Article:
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Who Can Participate in Communion?

The Church has specific guidelines that direct Christians in the ways of preparation regarding the receiving of Christ’s body and blood in Communion. For starters, to be worthy, one must be in “a state of grace.” An examination of self is also required. Other guidelines, as well as scripture related to Communion are included in this article.

Since their last mortal sin (any sin that has been committed deliberately and with knowledge that it was a serious offense), a Christian must make a decent confession. Such sins include having an abortion, committing murder, and having pre-marital sex. It is said: “But first make confession of your faults, so that your sacrifice may be a pure one.”

They must also believe in transubstantiation, which means much more than the real presence of Christ. As stated: “For anyone who eats and drinks without discerning the body eats and drinks judgment upon himself.” According to the belief, the bread and wine are actually transformed into the actual body, blood, soul, and divinity of Christ, but still keep the appearance of the two substances.

According to: “One who is to receive the most Holy Eucharist is to abstain from any food or drink, with the exception only of water and medicine, for at least the period of one hour before Holy Communion,” participating in the Eucharistic fast is required for a Christian observing Communion. Those excused from this type of fast includes sick and elderly people.

Additionally, Christians who have been excommunicated cannot participate in Communion. When upholding the above requirements, Catholics are allowed to receive Communion.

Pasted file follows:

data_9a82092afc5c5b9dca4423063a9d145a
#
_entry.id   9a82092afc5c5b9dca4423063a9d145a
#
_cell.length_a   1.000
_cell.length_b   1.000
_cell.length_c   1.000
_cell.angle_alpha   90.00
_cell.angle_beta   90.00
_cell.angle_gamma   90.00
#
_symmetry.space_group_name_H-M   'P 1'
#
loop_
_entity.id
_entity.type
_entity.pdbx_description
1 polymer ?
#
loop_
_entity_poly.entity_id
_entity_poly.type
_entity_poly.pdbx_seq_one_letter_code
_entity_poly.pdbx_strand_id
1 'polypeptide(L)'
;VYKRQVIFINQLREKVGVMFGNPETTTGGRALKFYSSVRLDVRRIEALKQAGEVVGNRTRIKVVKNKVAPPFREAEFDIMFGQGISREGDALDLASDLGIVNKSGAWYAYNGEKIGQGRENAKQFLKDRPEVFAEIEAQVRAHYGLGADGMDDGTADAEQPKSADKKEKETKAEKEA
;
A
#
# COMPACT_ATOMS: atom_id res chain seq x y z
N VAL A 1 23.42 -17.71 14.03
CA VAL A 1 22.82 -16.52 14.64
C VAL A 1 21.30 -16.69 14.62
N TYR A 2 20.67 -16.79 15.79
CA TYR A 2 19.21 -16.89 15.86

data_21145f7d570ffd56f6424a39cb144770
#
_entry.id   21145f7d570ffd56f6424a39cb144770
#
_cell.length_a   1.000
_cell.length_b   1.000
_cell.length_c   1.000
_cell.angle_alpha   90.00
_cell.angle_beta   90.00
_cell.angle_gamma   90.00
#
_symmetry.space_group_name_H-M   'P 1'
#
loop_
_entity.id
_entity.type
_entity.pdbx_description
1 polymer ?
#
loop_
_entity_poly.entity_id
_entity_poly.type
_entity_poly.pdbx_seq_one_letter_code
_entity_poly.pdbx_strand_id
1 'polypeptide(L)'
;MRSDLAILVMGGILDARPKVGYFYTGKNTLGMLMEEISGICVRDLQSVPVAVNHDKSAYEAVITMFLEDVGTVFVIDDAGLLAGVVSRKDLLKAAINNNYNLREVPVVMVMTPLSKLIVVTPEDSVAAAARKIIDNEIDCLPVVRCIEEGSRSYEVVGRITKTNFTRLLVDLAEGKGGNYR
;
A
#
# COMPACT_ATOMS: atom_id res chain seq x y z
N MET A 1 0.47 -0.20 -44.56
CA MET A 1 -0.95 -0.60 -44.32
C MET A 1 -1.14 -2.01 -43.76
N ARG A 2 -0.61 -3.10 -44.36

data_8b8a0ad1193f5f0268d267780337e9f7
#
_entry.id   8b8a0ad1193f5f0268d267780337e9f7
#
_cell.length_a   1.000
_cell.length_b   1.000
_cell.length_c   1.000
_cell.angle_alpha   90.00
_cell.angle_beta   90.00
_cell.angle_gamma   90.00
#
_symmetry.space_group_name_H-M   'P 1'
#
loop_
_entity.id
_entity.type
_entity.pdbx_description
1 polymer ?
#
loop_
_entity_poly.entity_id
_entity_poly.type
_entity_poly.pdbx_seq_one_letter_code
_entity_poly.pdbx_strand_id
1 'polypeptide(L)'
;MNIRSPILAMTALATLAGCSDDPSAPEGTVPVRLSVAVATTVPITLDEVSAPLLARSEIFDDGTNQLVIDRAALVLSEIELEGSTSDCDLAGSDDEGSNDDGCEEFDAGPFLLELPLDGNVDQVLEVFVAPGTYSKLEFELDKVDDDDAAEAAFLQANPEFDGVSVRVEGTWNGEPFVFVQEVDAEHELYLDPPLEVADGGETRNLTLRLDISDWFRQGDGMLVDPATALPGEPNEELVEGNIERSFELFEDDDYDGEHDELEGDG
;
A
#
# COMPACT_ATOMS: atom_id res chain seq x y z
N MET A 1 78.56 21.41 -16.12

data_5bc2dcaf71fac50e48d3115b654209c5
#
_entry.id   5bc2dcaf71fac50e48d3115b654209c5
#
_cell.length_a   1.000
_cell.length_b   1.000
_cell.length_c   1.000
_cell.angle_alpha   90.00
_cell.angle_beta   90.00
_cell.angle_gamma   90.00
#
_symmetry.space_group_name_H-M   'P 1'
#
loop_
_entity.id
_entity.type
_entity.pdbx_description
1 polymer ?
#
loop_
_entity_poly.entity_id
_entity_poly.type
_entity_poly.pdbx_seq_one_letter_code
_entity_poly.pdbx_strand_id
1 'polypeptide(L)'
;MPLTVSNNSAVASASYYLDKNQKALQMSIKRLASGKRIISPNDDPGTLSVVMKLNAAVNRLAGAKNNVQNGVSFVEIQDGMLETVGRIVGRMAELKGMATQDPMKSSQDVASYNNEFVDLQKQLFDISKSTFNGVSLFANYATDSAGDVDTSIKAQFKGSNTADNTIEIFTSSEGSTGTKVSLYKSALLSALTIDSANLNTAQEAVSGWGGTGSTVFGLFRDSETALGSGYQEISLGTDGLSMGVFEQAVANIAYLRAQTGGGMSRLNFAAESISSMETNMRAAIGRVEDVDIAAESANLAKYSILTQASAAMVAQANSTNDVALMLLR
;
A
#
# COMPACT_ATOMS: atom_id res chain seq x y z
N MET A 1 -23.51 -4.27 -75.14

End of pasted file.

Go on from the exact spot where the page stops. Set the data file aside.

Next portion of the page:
Scriptures Related to Communion

If you are interested in studying scriptures associated with Communion, consider the following passages that have come from the New International Version (created during the 1960’s):

·    While they were eating, Jesus took bread, gave thanks and broke it, and gave it to his disciples, saying, “Take and eat; this is my body.” Then he took the cup, gave thanks and offered it to them, saying, “Drink from it, all of you. This is my blood of the covenant, which is poured out for many for the forgiveness of sins.” Matthew 26:26-28

·    While they were eating, Jesus took bread, gave thanks and broke it, and gave it to his disciples, saying, “Take it; this is my body.” Then he took the cup, gave thanks and offered it to them, and they all drank from it. “This is my blood of the covenant, which is poured out for many.” Mark 14:22-24

·    And he took bread, gave thanks and broke it, and gave it to them, saying, “This is my body given for you; do this in remembrance of me.” In the same way, after the supper he took the cup, saying, “This cup is the new covenant in my blood, which is poured out for you.” Luke 22:19-20

·    Is not the cup of thanksgiving for which we give thanks a participation in the blood of Christ? And is not the bread that we break a participation in the body of Christ? Because there is one loaf, we, who are many, are one body, for we all partake of the one loaf. 1 Corinthians 10:16-17

·    Jesus said to them, “I tell you the truth, unless you eat the flesh of the Son of Man and drink his blood, you have no life in you. Whoever eats my flesh and drinks my blood has eternal life, and I will raise him up at the last day.” John 6:53-54